Whether you ski with friends or hit the backcountry solo, skiing falls into one of several categories, each representing a different sport or activity. Learn about the eight types of skiing and how they compare to find the right thrill level for your next winter adventure.
The Eight Types of Skiing
1. Downhill Skiing
Maneuvering down the side of a mountain on a pair of sleek boards is what most of us imagine when we hear the word “skiing.” Downhill skiing is the most popular variation of the sport. It is also the fastest way to travel compared to other types of skiing.
The mechanical lift takes you to the top of the mountain. You then lean forward as you glide down to the bottom, avoiding obstacles along the way. Most resorts have clear, well-maintained downhill trails that make it easy to get where you’re going. You’ll need rigid skis with sloped edges and fixed bindings to control the descent. Keep your feet parallel as you turn with your pole elevated unless you need to come to a sudden halt. You’ll find long lines at some resorts with different age groups and experience levels.
2. Cross-Country Skiing
Ready for a workout? Cross-country skiing is done on flat trails, usually in remote areas. You won’t have gravity to propel you forward. Instead, you push through the snow using your poles and leg muscles. You also don’t have to go to a ski resort. Many people enjoy this activity close to home. With fewer crowds, it’s a great way to experience the solitude of nature.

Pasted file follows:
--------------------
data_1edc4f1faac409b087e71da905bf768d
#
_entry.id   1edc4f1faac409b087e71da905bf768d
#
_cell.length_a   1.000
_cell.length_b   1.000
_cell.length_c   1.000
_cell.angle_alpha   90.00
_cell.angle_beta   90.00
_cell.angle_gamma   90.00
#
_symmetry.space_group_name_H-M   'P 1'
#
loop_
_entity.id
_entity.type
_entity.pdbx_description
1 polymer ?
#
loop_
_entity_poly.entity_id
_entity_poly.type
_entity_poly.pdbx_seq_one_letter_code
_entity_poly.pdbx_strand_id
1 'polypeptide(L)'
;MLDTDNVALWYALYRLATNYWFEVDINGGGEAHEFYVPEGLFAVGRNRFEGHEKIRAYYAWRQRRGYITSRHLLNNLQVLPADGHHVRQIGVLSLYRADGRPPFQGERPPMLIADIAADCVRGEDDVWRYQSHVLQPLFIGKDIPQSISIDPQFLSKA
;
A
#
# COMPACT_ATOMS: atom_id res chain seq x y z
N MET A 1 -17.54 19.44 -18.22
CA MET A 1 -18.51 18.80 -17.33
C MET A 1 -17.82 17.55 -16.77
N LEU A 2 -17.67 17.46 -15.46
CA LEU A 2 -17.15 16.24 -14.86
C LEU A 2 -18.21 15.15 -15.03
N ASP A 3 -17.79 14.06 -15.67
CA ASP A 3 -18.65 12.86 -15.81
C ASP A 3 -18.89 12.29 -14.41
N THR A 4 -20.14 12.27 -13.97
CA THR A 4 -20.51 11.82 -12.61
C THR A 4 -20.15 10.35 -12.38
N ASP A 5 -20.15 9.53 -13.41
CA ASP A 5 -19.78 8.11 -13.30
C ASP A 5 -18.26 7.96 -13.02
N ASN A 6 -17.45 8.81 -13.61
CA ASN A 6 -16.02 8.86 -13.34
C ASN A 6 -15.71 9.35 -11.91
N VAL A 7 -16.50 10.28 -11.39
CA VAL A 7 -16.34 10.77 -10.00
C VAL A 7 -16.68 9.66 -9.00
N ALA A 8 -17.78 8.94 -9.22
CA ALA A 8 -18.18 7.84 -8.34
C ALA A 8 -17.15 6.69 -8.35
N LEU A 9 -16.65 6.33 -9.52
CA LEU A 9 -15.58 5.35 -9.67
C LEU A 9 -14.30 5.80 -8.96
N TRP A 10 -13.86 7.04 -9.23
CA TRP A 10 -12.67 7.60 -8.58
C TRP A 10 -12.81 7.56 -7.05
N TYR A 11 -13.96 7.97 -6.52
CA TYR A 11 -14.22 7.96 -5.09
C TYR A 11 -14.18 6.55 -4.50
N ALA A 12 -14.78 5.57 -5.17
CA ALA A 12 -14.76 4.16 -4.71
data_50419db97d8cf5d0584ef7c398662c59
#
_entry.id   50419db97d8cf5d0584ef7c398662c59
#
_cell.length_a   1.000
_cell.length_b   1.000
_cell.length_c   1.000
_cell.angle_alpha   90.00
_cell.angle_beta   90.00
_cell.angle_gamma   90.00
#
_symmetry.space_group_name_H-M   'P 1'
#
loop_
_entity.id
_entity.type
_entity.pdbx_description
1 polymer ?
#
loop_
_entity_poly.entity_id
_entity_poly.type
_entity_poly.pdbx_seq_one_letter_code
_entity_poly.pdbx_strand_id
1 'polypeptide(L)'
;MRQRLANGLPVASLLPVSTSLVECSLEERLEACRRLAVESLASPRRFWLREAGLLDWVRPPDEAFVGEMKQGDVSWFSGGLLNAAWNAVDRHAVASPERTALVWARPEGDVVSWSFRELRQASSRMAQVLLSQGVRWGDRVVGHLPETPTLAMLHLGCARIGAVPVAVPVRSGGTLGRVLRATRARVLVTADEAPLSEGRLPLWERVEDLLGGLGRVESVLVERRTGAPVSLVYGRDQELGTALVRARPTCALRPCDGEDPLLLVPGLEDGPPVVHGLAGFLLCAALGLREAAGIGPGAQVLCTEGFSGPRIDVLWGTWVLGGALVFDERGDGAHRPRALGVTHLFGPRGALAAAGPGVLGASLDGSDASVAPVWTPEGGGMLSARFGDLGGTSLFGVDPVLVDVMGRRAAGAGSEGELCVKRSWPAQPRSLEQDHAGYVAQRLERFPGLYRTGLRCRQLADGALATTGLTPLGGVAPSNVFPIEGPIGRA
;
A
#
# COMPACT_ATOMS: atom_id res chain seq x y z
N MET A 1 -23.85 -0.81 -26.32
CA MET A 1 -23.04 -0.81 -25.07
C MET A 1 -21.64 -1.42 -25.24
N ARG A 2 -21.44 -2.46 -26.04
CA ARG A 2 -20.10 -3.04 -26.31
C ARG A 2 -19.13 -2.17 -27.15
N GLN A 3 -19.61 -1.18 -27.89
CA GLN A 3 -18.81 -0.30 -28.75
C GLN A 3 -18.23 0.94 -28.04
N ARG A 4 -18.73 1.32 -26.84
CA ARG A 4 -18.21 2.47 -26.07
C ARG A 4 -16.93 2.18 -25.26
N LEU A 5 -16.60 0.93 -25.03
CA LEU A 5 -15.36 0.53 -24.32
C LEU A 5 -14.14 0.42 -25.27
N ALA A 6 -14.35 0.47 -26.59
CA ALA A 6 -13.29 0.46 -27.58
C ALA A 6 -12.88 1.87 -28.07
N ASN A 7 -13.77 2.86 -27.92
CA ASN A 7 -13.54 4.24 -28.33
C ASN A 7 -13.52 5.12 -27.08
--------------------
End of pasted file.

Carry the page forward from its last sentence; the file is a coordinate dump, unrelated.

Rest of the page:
There are two types of cross-country skiing: Classic skiing is when your boards slide back and forth against the ground, and short skiing is done with shorter boards that you kick up in the air to move forward. Both forms can burn up to 472 calories an hour, over a hundred more than downhill skiing.
3. Backcountry Skiing
This variation encompasses any skiing done outside a manicured trail. Instead of following a set path, you and your companions will carve your own way through the wilderness. You can ride the lift to the top of the mountain and ski off-trail to the bottom or use hiking and climbing gear to forge your way to the top before finding your way back down.
Use the proper gear to navigate the terrain safely. Learn about the required backcountry ski gear to prepare for the unpredictable.
4. Alpine Touring
Alpine touring is the complete backcountry experience. You use hybrid fixed and free-heel skis, switching seamlessly between the two. Hike up the mountain with climbing skins and your feet untethered. When you reach the top, bind your feet to the skis before descending.
5. Telemark Skiing
Telemark skiing can be done on or off the trail, depending on your preference. With your heels locked to the skis, you use a lunging motion with your knees bent to turn where you want to go. One leg sticks out, guiding the skis to the left or right.
6. Ski Mountaineering
If you love the thrill of ice or rock climbing, ski mountaineering will put your skills to the test. With your skis slung over your shoulder, you use an ice axe, rope, anchors and other climbing essentials to hike to the top before descending on skis. The challenge makes the downhill trip all the more exhilarating.
7. Freestyle Skiing
Traditionally mixed with downhill skiing, freestyling involves jumps, tricks and other aerial maneuvers. You can use half-pipes or spring off the side of a hill or cliff to get some air. The price of failure can be steep. Wear knee, shoulder and elbow pads under your gear to reduce your risk of serious injury.
8. Adaptive Skiing
The final category is designed for the differently abled community. Individuals with physical limitations use special ski equipment to enjoy downhill, cross-country or backcountry skiing.
Which Method Will You Try?
Every type of skiing has something special to offer. Try all the different methods to enhance your knowledge of the sport while exploring areas that aren’t on the map. Use the proper ski equipment to stay safe wherever the trail takes you.